Scheduling season starts at McNick, seniors offer advice

As McNicholas moves into the second semester of the current school year, planning has begun for the 2018-2019 school year, including student scheduling.

The freshman, sophomore, and junior classes were given scheduling sheets during advisory/homeroom on Jan. 24, and they are to be returned by Feb. 1. Students will conference with their school counselor during theology classes the week of Feb. 5, and final schedules will be sent out the first week of August.

“Challenge yourself without over-challenging,” Director of Counseling and College Readiness Alaina Way said. “[Students] need to be in classes that are challenging for them but they can still succeed in.”

Some seniors wanted to advise underclassmen in scheduling as well. “Take at least 3 years of a language, but 4 is even better,” senior Sam Veeneman said. “Also, always take a class that colleges will want to see before you take a study hall. Only take a study hall if you have a free spot in your schedule,” he added.

Way said that colleges want to see that students have challenged themselves in school when reviewing applications. According to Way, colleges require 4 credits in English and math, at least 3 in science and social studies, and most want at least 2 years of foreign language. Additional McNick requirements include 4 theology credits, 1 fine art credit, and 0.5 credits in health and PE.

Senior Emily Lawrence suggested finishing required credits like health and PE during freshman and sophomore year to free up junior and senior year schedules. She also said that, regardless of what classes students take, they should ask questions, participate, and avoid procrastination. “Whether it’s in class, clubs, sports, theater, whatever, high school goes by too fast to waste it [or] be afraid.”

Way also suggested students plan ahead and pay attention to what their schedules are building up to in subsequent years. This includes watching out for courses with prerequisites, making sure to have strong foundations for AP courses, and taking electives that will help in future careers.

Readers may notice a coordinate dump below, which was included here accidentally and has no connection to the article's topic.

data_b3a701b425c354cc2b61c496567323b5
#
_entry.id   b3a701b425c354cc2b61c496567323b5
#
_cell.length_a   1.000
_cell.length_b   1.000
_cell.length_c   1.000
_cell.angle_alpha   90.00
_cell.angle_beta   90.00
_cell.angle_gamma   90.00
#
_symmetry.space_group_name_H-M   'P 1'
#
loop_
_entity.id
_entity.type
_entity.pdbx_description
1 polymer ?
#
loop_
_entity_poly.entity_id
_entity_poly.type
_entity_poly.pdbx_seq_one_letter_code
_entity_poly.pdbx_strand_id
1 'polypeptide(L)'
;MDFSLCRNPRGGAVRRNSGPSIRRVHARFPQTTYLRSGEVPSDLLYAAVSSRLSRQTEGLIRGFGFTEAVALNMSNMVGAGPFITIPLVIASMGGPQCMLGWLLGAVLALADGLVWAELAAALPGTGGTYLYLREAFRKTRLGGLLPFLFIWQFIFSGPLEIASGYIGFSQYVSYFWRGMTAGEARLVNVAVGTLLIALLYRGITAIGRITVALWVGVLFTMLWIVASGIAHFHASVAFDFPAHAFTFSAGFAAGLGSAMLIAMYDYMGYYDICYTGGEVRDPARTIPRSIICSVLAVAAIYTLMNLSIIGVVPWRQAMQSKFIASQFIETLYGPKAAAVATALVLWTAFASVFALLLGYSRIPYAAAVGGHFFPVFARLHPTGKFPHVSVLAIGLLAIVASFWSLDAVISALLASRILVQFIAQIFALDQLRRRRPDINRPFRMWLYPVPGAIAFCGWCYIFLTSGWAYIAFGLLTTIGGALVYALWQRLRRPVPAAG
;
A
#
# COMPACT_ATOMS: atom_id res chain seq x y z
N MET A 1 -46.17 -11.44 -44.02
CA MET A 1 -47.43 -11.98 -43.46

“Even [elective] classes require effort,” Lawrence agreed. “They’re not all that easy. Make sure you’re actually interested in the class instead of just filling up your schedule.”

Senior Trevor Wray added that students should look for how their classes can be applied to clubs, such as Rocket Report or Senior Video. Wray took Video Editing and Film Making his junior year and works on Rocket Report this year. “I took both classes junior year and, being on Rocket Report [this year], I wish I would’ve waited ‘til this year so I could work on it during school,” he said. Wray and Lawrence recommended students take Video Editing and Film Making sometime during their years at McNick. Other classes seniors suggested included Anatomy, Ceramics, Creative Writing, and Psychology.

Overall, Way urged that students should be happy with and enjoy their schedule. She said students should focus on “what’s the best placement for you,” rather than what classes look like to other people. “Take any honors classes you feel comfortable with,” Veeneman added.

If students turn out disliking their schedule or have any scheduling questions, they should talk to their school counselor. Way said they’ll do what they can to fix any problems.

“Don’t feel pressured to take classes for college,” senior Lauren Steinkuhl said. “Do what makes you happy.”

Photography teacher Rebecca Carmel discusses next year’s course options with current juniors in Photo 1. After Photo 1, students have the option of Photo 2 or AP Photo. Scheduling sheets are due with teacher recommendations for suggested classes by Feb. 1.

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